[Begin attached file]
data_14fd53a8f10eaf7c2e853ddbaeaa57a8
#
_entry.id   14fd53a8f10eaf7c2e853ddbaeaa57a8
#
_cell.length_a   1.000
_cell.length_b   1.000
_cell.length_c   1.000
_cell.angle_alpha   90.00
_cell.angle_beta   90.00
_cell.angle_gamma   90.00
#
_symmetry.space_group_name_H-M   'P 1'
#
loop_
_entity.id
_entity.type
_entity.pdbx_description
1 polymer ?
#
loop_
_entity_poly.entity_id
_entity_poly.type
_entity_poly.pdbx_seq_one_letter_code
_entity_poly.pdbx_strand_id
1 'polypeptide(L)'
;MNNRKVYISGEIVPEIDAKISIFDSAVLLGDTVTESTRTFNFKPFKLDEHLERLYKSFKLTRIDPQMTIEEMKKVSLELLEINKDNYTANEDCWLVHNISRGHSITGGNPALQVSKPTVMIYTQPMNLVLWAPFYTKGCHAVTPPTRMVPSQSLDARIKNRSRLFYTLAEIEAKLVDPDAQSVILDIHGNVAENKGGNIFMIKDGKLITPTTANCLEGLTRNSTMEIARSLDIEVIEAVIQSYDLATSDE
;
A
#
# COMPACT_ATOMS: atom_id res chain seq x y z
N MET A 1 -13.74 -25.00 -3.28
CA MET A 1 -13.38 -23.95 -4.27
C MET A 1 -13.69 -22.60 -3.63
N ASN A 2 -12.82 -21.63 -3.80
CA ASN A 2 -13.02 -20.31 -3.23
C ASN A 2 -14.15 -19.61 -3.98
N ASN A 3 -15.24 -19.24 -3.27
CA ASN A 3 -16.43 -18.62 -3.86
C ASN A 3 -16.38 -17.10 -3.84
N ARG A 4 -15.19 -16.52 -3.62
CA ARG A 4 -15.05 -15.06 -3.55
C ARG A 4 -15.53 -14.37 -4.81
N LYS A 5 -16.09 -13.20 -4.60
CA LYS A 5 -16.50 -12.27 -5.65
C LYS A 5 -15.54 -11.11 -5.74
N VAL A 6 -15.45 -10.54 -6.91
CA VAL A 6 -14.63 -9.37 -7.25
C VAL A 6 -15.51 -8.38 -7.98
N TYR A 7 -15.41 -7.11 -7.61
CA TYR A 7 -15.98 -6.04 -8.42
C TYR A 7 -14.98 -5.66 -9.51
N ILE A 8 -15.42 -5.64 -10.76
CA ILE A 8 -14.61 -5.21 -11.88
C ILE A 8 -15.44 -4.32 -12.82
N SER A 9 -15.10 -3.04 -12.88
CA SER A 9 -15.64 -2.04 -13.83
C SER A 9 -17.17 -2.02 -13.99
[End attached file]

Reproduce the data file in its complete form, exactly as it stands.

data_14fd53a8f10eaf7c2e853ddbaeaa57a8
#
_entry.id   14fd53a8f10eaf7c2e853ddbaeaa57a8
#
_cell.length_a   1.000
_cell.length_b   1.000
_cell.length_c   1.000
_cell.angle_alpha   90.00
_cell.angle_beta   90.00
_cell.angle_gamma   90.00
#
_symmetry.space_group_name_H-M   'P 1'
#
loop_
_entity.id
_entity.type
_entity.pdbx_description
1 polymer ?
#
loop_
_entity_poly.entity_id
_entity_poly.type
_entity_poly.pdbx_seq_one_letter_code
_entity_poly.pdbx_strand_id
1 'polypeptide(L)'
;MNNRKVYISGEIVPEIDAKISIFDSAVLLGDTVTESTRTFNFKPFKLDEHLERLYKSFKLTRIDPQMTIEEMKKVSLELLEINKDNYTANEDCWLVHNISRGHSITGGNPALQVSKPTVMIYTQPMNLVLWAPFYTKGCHAVTPPTRMVPSQSLDARIKNRSRLFYTLAEIEAKLVDPDAQSVILDIHGNVAENKGGNIFMIKDGKLITPTTANCLEGLTRNSTMEIARSLDIEVIEAVIQSYDLATSDE
;
A
#
# COMPACT_ATOMS: atom_id res chain seq x y z
N MET A 1 -13.74 -25.00 -3.28
CA MET A 1 -13.38 -23.95 -4.27
C MET A 1 -13.69 -22.60 -3.63
N ASN A 2 -12.82 -21.63 -3.80
CA ASN A 2 -13.02 -20.31 -3.23
C ASN A 2 -14.15 -19.61 -3.98
N ASN A 3 -15.24 -19.24 -3.27
CA ASN A 3 -16.43 -18.62 -3.86
C ASN A 3 -16.38 -17.10 -3.84
N ARG A 4 -15.19 -16.52 -3.62
CA ARG A 4 -15.05 -15.06 -3.55
C ARG A 4 -15.53 -14.37 -4.81
N LYS A 5 -16.09 -13.20 -4.60
CA LYS A 5 -16.50 -12.27 -5.65
C LYS A 5 -15.54 -11.11 -5.74
N VAL A 6 -15.45 -10.54 -6.91
CA VAL A 6 -14.63 -9.37 -7.25
C VAL A 6 -15.51 -8.38 -7.98
N TYR A 7 -15.41 -7.11 -7.61
CA TYR A 7 -15.98 -6.04 -8.42
C TYR A 7 -14.98 -5.66 -9.51
N ILE A 8 -15.42 -5.64 -10.76
CA ILE A 8 -14.61 -5.21 -11.88
C ILE A 8 -15.44 -4.32 -12.82
N SER A 9 -15.10 -3.04 -12.88
CA SER A 9 -15.64 -2.04 -13.83
C SER A 9 -17.17 -2.02 -13.99